Compare any two graphics cards:
GeForce GTX 560 Ti vs Radeon HD 6570 (OEM) 2GB
IntroThe GeForce GTX 560 Ti makes use of a 40 nm design. nVidia has clocked the core frequency at 822 MHz. The GDDR5 RAM runs at a frequency of 1002 MHz on this specific model. It features 384 SPUs as well as 64 TAUs and 32 Rasterization Operator Units.
Compare all of that to the Radeon HD 6570 (OEM) 2GB, which uses a 40 nm design. AMD has set the core speed at 650 MHz. The GDDR5 RAM runs at a frequency of 1000 MHz on this specific card. It features 480 SPUs along with 24 TAUs and 8 ROPs.
(No game benchmarks for this combination yet.)
Power Usage and Theoretical Benchmarks
Power Consumption (Max TDP)
Theoretically speaking, the GeForce GTX 560 Ti should perform a lot faster than the Radeon HD 6570 (OEM) 2GB overall. (explain)
Texel RateThe GeForce GTX 560 Ti will be a lot (about 237%) better at texture filtering than the Radeon HD 6570 (OEM) 2GB. (explain)
Pixel RateIf using lots of anti-aliasing is important to you, then the GeForce GTX 560 Ti is a better choice, by a large margin. (explain)
Please note that the above 'benchmarks' are all just theoretical - the results were calculated based on the card's specifications, and real-world performance may (and probably will) vary at least a bit.
Please note that the price comparisons are based on search keywords - sometimes it might show cards with very similar names that are not exactly the same as the one chosen in the comparison. We do try to filter out the wrong results as best we can, though.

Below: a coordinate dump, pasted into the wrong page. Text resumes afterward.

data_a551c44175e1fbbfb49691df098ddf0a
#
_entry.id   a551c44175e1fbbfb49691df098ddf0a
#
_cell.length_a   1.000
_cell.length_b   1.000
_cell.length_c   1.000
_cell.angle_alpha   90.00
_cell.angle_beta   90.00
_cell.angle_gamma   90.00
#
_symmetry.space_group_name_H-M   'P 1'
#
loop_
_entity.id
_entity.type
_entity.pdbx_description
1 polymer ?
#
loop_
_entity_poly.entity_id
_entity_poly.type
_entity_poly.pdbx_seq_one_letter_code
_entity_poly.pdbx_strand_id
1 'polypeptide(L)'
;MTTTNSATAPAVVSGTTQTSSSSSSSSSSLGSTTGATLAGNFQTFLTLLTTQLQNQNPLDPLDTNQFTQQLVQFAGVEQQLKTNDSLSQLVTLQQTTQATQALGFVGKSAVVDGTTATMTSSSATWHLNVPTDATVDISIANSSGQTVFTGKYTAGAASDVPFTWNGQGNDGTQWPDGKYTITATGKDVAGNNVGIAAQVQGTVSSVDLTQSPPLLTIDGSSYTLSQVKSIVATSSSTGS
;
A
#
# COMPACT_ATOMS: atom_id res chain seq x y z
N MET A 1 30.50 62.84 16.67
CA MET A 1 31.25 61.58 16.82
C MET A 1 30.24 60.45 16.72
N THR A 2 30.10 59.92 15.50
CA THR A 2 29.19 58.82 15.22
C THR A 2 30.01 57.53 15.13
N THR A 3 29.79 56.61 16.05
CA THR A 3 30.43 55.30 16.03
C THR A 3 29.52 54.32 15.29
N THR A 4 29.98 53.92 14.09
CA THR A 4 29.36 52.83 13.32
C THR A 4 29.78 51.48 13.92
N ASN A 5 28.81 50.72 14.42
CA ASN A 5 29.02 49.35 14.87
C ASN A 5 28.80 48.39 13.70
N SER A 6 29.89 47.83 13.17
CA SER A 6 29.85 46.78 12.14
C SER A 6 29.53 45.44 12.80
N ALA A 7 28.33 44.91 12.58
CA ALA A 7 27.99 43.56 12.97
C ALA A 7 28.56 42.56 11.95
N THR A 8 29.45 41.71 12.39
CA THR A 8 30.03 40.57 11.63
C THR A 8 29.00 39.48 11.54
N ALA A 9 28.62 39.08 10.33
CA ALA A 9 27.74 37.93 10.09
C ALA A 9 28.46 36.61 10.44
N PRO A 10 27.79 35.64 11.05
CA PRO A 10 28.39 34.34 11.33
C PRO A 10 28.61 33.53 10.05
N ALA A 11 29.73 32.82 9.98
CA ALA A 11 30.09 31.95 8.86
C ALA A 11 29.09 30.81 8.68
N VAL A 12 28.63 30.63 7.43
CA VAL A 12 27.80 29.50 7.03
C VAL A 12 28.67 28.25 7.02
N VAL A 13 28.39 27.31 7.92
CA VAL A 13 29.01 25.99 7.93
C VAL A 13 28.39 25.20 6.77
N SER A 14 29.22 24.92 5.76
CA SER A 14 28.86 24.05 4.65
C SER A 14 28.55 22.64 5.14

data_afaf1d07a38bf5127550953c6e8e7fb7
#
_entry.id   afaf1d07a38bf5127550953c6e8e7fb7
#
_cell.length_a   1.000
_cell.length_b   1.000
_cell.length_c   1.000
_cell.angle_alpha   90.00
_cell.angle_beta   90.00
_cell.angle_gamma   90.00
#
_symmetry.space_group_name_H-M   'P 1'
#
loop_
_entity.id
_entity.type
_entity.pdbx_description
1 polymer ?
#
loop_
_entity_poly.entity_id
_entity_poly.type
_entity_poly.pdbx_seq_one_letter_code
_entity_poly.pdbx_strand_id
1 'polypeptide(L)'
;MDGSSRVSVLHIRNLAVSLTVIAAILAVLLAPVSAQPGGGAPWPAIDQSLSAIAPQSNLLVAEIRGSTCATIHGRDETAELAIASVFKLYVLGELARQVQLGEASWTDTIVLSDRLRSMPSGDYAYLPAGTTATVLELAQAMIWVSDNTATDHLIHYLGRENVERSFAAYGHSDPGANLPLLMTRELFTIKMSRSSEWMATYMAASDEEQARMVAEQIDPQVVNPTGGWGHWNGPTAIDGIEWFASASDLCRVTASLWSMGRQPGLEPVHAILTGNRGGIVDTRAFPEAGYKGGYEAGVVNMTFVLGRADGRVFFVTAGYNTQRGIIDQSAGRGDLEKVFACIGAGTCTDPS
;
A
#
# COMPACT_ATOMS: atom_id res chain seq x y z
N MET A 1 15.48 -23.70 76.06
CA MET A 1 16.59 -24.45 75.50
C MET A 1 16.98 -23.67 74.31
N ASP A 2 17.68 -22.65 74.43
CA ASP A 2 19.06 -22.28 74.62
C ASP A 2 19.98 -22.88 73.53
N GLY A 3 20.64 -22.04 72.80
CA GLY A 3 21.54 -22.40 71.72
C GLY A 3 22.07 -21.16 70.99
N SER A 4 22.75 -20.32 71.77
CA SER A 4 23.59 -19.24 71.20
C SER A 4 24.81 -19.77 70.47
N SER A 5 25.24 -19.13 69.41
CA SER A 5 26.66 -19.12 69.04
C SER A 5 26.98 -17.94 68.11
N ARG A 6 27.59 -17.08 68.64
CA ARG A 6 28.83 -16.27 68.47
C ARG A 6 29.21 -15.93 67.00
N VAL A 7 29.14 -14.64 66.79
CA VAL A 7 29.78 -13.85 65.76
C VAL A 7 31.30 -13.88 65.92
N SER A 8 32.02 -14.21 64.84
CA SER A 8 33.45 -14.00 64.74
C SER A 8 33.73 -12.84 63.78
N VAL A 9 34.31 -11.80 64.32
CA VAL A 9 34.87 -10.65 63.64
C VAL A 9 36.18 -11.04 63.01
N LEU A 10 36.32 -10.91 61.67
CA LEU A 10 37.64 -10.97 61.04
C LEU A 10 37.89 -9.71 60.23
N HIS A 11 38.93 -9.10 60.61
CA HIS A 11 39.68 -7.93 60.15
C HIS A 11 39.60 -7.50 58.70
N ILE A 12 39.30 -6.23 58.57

Memory Bandwidth: Bandwidth is the max amount of information (measured in MB per second) that can be transported over the external memory interface in one second. It's calculated by multiplying the card's interface width by its memory clock speed. If the card has DDR memory, it must be multiplied by 2 again. If DDR5, multiply by 4 instead. The higher the bandwidth is, the faster the card will be in general. It especially helps with AA, High Dynamic Range and higher screen resolutions.
Texel Rate: Texel rate is the maximum amount of texture map elements (texels) that are applied in one second. This figure is worked out by multiplying the total texture units of the card by the core clock speed of the chip. The better the texel rate, the better the card will be at texture filtering (anisotropic filtering - AF). It is measured in millions of texels in one second.
Pixel Rate: Pixel rate is the maximum number of pixels the video card can possibly write to its local memory in a second - measured in millions of pixels per second. The number is worked out by multiplying the amount of Render Output Units by the the card's clock speed. ROPs (Raster Operations Pipelines - aka Render Output Units) are responsible for drawing the pixels (image) on the screen. The actual pixel rate also depends on quite a few other factors, especially the memory bandwidth of the card - the lower the memory bandwidth is, the lower the potential to get to the maximum fill rate.